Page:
Gatliff 50km marathon Race Report

"Jerry you won't believe this but drink bottle has frozen, it tastes just like a raspberry slush puppie"

These were my exact words as I left the first checkpoint on Sunday during the Gatliff 50km marathon event. I was pre-warned about this event to not under estimate it or be fooled by the race title. This event is primarily setup for walkers by the LDWA with distances of 50km, 35km and 20km. Every year it has been held there are usually a lot of changes to the course and this year was no exception.

I haven't been running many long runs since Grimsthorpe in the summer and this was certainly going to be a good test of my base fitness, test my sense of direction (of which I have many issues) and hang out with a few running buddies I haven't seen a few months.

As soon as I got out of bed at 5.15am I knew it was going to be a very cold day but how cold exactly remained unanswered, well until I opened the front door. I crept downstairs to prepare a bagel with jam and a coffee to get some fuel on board. Around 1/2 hour later I got dressed into my kit that I prepared the night before and opened the front door. Oh my god! It was freezing. I opened the back door to the car and loaded up my change of clothes and shoes. I checked the digital thermometer in the car and it read -6C/21F. I left around 6.15am by the time I scraped the ice of the windscreen.

The journey to Edenbridge, Kent was pretty quick and once parked up I phoned Jerry and I walked to the Rugby club where the start and finish were. I met Jerry and George inside the main hall, paid my race entry and registered my details for the 50km event. I picked up the route directions and we headed quickly out the door at 7.20am.

The first 2-3 miles were relatively flat however it was very noticeable how rough conditions would be underfoot in exposed areas as we traversed the first fields. It was frozen solid like concrete and with the very uneven surfaces you would need to dance across the terrain in order not to twist an ankle. The terrain changed quite rapidly as we reached the first hills around 200ft although not a great deal of climb the cold air and cold winds were making things a little tougher than in training. We decided early on that we weren't going to run hills as this was a training run so we would power walk up them because after all we were not going to push things today.

As the route progressed we lost ourselves a couple of times due to how we interpreted the directions. Still it made things fun in my opinion especially as the landscape was so beautiful to look at both.  The frosting made everything look like it was coated in sugar. Time seemed to quickly dissipate despite everything around us seemingly standing still, before long we had reached the first checkpoint. One problem however was that they had didn't have any water due to the supply being completely frozen solid. I decided it was time to eat 1/2 a 9bar that I had brought along with my raspberry powerade. I tried drinking from my water bottle but no liquid was coming out. It had completely frozen in my holster. When I finally took the cap off it was like a slush puppie that my kids drink in the summer (ok and me sometimes too). I didn't feel that thirsty however I knew that if I didn't drink much I would still dehydrate despite the low temperatures.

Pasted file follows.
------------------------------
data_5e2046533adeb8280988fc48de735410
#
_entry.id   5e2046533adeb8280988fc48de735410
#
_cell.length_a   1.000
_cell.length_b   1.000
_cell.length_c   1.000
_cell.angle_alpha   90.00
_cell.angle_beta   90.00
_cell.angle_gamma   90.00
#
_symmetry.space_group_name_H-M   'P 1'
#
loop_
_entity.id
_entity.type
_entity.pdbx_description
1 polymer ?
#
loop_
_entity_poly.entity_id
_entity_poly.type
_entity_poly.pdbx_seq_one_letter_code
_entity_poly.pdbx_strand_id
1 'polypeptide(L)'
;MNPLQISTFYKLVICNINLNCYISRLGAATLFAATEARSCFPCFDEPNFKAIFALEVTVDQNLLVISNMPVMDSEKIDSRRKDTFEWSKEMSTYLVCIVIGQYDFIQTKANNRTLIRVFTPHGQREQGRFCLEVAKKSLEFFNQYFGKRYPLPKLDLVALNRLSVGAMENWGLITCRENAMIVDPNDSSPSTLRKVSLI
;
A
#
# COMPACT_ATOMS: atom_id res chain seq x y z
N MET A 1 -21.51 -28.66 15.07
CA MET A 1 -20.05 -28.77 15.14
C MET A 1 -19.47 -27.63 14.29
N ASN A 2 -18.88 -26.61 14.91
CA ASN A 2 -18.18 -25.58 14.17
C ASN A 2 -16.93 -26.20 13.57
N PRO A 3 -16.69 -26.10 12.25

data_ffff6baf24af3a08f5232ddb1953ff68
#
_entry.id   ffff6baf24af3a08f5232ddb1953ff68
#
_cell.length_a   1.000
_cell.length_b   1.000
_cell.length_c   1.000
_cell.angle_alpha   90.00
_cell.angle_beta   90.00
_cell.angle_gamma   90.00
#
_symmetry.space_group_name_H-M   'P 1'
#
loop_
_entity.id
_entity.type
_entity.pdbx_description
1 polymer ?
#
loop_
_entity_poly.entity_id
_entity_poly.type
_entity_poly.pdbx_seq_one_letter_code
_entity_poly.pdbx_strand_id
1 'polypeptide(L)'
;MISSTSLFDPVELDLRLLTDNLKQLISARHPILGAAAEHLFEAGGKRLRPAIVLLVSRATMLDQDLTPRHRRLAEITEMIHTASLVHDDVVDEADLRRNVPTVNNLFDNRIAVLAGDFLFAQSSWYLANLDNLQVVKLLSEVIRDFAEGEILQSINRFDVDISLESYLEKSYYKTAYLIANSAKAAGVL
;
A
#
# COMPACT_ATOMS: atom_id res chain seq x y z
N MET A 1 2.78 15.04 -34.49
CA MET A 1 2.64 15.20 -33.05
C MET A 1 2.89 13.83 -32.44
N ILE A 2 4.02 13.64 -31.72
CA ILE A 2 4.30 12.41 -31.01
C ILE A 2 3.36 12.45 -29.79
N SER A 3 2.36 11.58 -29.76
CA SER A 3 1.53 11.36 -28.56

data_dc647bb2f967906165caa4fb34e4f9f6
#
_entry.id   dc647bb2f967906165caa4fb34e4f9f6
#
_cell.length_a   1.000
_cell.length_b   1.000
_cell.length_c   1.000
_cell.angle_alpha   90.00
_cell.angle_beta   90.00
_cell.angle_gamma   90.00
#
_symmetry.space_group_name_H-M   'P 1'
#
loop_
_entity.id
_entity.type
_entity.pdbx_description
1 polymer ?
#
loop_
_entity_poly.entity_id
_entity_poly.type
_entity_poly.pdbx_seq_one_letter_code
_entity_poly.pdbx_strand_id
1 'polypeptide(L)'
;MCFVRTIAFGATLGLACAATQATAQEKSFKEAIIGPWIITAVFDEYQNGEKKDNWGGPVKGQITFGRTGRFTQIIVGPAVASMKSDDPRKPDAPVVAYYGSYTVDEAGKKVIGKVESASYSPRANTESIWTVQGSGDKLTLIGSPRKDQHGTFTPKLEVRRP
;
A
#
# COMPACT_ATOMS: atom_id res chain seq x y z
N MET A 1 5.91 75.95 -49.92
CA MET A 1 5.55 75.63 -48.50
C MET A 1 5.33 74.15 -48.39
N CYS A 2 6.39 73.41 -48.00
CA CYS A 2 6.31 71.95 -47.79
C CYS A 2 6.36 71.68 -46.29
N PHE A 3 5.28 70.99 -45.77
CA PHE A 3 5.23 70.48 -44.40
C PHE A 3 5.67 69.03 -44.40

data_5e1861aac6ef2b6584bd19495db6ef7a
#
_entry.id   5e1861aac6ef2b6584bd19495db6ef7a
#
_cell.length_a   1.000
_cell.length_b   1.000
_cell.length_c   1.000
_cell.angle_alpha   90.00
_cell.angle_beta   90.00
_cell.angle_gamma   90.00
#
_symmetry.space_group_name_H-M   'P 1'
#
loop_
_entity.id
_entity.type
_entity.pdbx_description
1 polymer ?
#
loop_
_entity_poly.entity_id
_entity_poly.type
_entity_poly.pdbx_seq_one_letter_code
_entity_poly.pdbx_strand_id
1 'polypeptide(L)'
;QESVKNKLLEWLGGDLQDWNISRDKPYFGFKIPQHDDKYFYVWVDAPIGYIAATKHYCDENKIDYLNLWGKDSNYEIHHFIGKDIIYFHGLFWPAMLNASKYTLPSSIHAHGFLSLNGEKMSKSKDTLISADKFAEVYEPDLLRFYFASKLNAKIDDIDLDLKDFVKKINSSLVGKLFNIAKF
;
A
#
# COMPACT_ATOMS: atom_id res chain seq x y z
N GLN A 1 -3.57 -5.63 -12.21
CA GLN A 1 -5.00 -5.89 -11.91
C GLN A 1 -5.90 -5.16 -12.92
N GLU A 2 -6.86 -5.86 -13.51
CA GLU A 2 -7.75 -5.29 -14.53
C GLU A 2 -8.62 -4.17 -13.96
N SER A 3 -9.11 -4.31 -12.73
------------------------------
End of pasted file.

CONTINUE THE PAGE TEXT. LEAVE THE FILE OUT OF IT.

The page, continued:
What I didn't know at the time until Jerry told me was that we were entering "Winnie the Pooh" country in Ashdown Forest. George said to watch out for Pooh Bridge although unfortunately no pictures of it. We constantly referred to the directions as the landscape changed to woodland which made faint paths tricky to spot. We got chatting to a walker who offered some sound advice "Follow the yellow arrows". So we decided to pick up the pace and shot down a lovely looking trail, unfortunately it was the wrong one!! We headed back about 500-600m before we come to the point where we should have gone. Where the hell was these yellow arrows!! Once we headed down into the gully it was then we saw the arrows..Weald Way..Doh!!

We started to head into the Wealds of Kent and it was great to get some single track running in with sharp twists and turns, short sharp inclines and some fast descents. This is the type of terrain I love the most when I head out to run. I let gravity take me down the descents as we headed deeper into the rabbit hole of the race. The terrain suddenly changed to concrete and roads which was a shame but again I didn't want to be spoilt to much with woodland trails as I might not of wanted to come out!! We soon hit Checkpoint 2 and I topped up my water bottle with some blackcurrant squash and ate the rest of my 9bar. We then consulted the directions and it was clear at this point we were heading to the highest point which was over 600ft. We set off at an easy pace and felt very good after all I wanted to experience things fully rather than just get to the end of this one. I don't get many opportunities to do this type of event (although I think that will change)